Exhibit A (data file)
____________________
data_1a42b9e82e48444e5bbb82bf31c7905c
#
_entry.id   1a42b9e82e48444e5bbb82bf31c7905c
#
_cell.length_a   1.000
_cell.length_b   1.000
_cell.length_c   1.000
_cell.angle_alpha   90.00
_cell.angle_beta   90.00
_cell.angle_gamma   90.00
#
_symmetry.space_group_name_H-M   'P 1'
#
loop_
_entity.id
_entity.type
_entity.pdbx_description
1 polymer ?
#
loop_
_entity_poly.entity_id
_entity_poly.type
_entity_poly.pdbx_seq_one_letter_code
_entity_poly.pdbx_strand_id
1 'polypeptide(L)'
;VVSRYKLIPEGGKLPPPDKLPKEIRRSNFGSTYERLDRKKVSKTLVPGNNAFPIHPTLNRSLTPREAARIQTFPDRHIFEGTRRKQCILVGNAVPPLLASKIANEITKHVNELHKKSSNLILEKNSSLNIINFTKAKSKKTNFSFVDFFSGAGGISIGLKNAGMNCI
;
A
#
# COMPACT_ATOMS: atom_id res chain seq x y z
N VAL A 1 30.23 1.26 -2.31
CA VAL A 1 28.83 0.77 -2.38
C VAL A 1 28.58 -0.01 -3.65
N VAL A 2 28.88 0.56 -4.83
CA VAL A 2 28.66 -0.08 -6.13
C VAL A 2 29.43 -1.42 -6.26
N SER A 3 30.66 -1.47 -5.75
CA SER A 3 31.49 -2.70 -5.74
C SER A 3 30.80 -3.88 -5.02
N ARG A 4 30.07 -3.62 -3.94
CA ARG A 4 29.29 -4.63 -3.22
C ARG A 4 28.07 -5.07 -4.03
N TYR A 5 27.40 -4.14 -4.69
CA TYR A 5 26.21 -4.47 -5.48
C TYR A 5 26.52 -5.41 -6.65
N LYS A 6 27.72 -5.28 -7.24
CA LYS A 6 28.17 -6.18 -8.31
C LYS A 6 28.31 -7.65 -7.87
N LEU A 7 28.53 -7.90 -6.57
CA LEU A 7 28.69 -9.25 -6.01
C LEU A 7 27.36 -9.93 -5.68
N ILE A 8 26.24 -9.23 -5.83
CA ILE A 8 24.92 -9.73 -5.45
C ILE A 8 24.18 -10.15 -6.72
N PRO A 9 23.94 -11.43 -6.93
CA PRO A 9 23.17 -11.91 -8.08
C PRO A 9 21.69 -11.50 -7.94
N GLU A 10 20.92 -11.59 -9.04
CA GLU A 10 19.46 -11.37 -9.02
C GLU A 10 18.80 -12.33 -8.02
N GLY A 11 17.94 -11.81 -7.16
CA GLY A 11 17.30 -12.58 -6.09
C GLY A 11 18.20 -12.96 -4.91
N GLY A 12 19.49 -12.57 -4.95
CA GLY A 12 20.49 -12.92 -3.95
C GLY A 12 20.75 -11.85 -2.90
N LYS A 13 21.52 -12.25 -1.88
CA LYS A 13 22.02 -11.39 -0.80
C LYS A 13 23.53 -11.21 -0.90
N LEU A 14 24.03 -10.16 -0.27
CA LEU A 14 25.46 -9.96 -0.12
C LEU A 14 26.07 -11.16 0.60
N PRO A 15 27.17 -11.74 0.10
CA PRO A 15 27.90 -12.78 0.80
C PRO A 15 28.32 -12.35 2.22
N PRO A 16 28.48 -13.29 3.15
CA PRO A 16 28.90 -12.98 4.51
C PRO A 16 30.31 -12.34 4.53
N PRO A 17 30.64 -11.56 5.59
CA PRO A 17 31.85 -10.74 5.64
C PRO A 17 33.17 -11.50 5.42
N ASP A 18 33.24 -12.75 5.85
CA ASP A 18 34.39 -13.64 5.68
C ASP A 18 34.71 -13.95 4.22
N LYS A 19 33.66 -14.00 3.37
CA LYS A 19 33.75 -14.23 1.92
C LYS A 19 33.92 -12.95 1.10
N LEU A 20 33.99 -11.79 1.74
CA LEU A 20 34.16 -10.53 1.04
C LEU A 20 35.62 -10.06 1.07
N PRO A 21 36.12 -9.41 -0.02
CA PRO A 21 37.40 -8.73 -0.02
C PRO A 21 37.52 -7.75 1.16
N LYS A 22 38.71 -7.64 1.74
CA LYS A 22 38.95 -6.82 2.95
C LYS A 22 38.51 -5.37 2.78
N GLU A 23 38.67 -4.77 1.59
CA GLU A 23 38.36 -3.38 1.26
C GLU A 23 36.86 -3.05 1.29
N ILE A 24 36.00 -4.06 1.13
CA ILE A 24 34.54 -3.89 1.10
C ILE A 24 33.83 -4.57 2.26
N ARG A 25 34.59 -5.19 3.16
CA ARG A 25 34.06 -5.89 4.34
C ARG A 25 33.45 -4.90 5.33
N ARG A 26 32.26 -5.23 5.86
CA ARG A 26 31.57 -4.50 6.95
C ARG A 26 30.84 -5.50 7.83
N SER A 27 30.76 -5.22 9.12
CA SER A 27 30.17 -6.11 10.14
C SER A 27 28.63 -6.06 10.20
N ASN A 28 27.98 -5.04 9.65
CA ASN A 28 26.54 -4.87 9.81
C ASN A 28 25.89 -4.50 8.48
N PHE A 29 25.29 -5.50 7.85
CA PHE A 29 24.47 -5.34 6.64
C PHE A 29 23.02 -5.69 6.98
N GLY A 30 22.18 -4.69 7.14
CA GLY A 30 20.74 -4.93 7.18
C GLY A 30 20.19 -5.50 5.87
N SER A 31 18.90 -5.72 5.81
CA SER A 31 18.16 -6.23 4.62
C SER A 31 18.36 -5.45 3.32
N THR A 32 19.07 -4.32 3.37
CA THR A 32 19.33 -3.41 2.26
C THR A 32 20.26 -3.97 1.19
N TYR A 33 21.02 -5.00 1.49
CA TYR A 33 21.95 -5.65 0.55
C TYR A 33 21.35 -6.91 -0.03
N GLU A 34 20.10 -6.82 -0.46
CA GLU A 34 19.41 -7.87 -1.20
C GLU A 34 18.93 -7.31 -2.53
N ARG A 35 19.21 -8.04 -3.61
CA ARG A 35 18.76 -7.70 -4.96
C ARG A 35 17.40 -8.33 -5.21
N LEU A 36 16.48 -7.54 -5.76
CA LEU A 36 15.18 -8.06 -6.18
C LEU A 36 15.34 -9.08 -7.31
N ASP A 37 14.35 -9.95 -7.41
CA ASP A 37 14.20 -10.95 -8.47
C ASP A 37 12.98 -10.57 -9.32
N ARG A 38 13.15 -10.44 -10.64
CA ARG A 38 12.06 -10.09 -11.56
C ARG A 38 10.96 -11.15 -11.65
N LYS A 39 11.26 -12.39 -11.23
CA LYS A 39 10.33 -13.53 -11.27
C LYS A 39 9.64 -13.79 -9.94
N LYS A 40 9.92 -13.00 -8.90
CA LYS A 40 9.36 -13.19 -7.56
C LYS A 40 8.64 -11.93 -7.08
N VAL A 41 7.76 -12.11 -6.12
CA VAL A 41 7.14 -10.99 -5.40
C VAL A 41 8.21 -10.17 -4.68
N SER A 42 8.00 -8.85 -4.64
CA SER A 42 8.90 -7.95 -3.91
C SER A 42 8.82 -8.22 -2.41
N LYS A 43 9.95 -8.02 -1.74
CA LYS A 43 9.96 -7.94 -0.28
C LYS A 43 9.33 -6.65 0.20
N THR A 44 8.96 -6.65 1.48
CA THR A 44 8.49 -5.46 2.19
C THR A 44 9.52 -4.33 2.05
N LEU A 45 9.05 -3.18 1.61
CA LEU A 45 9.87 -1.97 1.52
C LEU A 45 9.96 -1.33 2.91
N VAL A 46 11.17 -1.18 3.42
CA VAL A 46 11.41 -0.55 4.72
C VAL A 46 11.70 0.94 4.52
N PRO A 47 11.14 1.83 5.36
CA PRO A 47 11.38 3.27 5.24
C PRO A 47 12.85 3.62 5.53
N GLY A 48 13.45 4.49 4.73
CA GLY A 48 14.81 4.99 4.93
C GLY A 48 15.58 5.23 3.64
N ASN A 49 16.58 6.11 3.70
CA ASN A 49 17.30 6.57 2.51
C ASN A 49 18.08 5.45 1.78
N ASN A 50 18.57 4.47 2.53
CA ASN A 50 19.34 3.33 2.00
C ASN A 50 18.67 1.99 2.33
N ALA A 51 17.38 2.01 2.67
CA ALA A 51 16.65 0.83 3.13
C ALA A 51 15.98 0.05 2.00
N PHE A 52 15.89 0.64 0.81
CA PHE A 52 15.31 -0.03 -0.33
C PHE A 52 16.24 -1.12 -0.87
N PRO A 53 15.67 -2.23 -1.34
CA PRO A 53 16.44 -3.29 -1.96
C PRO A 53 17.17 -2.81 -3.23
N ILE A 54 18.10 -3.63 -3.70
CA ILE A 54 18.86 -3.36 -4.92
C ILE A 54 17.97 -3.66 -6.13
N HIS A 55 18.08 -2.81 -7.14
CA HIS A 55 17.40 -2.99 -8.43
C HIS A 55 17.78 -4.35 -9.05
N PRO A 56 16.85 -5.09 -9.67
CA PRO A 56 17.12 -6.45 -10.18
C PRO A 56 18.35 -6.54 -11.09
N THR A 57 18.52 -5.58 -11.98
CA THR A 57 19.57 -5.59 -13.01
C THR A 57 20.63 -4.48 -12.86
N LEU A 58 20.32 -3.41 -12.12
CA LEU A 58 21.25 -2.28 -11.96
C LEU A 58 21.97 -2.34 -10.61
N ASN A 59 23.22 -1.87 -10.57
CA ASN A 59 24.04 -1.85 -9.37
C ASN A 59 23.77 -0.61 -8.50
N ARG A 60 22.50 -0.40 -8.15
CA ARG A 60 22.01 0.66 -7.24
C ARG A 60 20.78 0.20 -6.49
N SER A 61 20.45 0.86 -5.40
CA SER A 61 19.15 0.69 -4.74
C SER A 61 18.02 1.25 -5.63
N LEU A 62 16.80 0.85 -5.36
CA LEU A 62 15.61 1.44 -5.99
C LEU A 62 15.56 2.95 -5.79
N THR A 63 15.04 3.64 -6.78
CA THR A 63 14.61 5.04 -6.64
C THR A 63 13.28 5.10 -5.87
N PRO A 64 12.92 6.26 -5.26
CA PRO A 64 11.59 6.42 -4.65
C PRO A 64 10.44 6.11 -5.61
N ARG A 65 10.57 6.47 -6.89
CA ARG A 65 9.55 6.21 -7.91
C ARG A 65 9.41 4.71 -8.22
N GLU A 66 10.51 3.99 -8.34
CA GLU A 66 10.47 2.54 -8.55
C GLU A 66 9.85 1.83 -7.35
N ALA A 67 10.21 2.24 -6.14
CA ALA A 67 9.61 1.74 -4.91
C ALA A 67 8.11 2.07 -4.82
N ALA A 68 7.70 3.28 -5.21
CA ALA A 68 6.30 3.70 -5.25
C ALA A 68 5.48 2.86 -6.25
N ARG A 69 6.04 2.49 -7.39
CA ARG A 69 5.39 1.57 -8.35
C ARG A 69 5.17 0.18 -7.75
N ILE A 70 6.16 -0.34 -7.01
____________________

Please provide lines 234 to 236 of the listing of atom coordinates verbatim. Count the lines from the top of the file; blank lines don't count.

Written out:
C ALA A 68 5.48 2.86 -6.25
N ARG A 69 6.04 2.49 -7.39
CA ARG A 69 5.39 1.57 -8.35